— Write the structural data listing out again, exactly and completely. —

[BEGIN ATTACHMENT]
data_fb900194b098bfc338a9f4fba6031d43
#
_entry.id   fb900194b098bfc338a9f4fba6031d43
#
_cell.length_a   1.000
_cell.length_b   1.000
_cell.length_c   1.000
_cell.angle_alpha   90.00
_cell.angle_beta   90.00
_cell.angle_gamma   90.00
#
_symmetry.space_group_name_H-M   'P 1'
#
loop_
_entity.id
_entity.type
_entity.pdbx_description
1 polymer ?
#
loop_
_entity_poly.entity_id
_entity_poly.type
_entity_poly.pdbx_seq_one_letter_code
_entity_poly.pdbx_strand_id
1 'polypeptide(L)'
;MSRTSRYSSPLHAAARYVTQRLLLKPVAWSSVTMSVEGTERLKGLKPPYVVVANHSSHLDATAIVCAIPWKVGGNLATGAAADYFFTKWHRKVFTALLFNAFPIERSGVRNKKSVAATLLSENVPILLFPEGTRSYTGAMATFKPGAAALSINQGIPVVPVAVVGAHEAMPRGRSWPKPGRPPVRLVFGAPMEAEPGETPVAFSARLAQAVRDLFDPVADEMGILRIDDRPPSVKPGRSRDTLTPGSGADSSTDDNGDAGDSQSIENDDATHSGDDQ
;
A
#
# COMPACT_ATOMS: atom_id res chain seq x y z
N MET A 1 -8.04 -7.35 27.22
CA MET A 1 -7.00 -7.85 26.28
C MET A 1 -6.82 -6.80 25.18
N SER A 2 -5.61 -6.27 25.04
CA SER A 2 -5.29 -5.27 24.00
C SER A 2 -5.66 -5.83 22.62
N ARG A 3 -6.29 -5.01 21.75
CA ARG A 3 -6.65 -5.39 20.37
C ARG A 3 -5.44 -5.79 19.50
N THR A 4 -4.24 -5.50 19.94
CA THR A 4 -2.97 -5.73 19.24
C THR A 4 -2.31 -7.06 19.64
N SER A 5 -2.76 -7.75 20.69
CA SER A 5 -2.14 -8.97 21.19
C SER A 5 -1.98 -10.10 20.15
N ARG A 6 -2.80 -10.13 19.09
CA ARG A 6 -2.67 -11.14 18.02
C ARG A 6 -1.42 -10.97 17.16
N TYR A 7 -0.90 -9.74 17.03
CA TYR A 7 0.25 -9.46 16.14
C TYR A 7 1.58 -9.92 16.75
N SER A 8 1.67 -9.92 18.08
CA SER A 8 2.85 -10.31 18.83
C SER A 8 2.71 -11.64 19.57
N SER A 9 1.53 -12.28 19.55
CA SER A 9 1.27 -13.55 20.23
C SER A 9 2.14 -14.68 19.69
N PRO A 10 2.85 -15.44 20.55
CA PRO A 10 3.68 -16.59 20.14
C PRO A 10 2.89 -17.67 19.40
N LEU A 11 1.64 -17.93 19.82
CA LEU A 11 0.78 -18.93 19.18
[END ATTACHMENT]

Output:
data_fb900194b098bfc338a9f4fba6031d43
#
_entry.id   fb900194b098bfc338a9f4fba6031d43
#
_cell.length_a   1.000
_cell.length_b   1.000
_cell.length_c   1.000
_cell.angle_alpha   90.00
_cell.angle_beta   90.00
_cell.angle_gamma   90.00
#
_symmetry.space_group_name_H-M   'P 1'
#
loop_
_entity.id
_entity.type
_entity.pdbx_description
1 polymer ?
#
loop_
_entity_poly.entity_id
_entity_poly.type
_entity_poly.pdbx_seq_one_letter_code
_entity_poly.pdbx_strand_id
1 'polypeptide(L)'
;MSRTSRYSSPLHAAARYVTQRLLLKPVAWSSVTMSVEGTERLKGLKPPYVVVANHSSHLDATAIVCAIPWKVGGNLATGAAADYFFTKWHRKVFTALLFNAFPIERSGVRNKKSVAATLLSENVPILLFPEGTRSYTGAMATFKPGAAALSINQGIPVVPVAVVGAHEAMPRGRSWPKPGRPPVRLVFGAPMEAEPGETPVAFSARLAQAVRDLFDPVADEMGILRIDDRPPSVKPGRSRDTLTPGSGADSSTDDNGDAGDSQSIENDDATHSGDDQ
;
A
#
# COMPACT_ATOMS: atom_id res chain seq x y z
N MET A 1 -8.04 -7.35 27.22
CA MET A 1 -7.00 -7.85 26.28
C MET A 1 -6.82 -6.80 25.18
N SER A 2 -5.61 -6.27 25.04
CA SER A 2 -5.29 -5.27 24.00
C SER A 2 -5.66 -5.83 22.62
N ARG A 3 -6.29 -5.01 21.75
CA ARG A 3 -6.65 -5.39 20.37
C ARG A 3 -5.44 -5.79 19.50
N THR A 4 -4.24 -5.50 19.94
CA THR A 4 -2.97 -5.73 19.24
C THR A 4 -2.31 -7.06 19.64
N SER A 5 -2.76 -7.75 20.69
CA SER A 5 -2.14 -8.97 21.19
C SER A 5 -1.98 -10.10 20.15
N ARG A 6 -2.80 -10.13 19.09
CA ARG A 6 -2.67 -11.14 18.02
C ARG A 6 -1.42 -10.97 17.16
N TYR A 7 -0.90 -9.74 17.03
CA TYR A 7 0.25 -9.46 16.14
C TYR A 7 1.58 -9.92 16.75
N SER A 8 1.67 -9.92 18.08
CA SER A 8 2.85 -10.31 18.83
C SER A 8 2.71 -11.64 19.57
N SER A 9 1.53 -12.28 19.55
CA SER A 9 1.27 -13.55 20.23
C SER A 9 2.14 -14.68 19.69
N PRO A 10 2.85 -15.44 20.55
CA PRO A 10 3.68 -16.59 20.14
C PRO A 10 2.89 -17.67 19.40
N LEU A 11 1.64 -17.93 19.82
CA LEU A 11 0.78 -18.93 19.18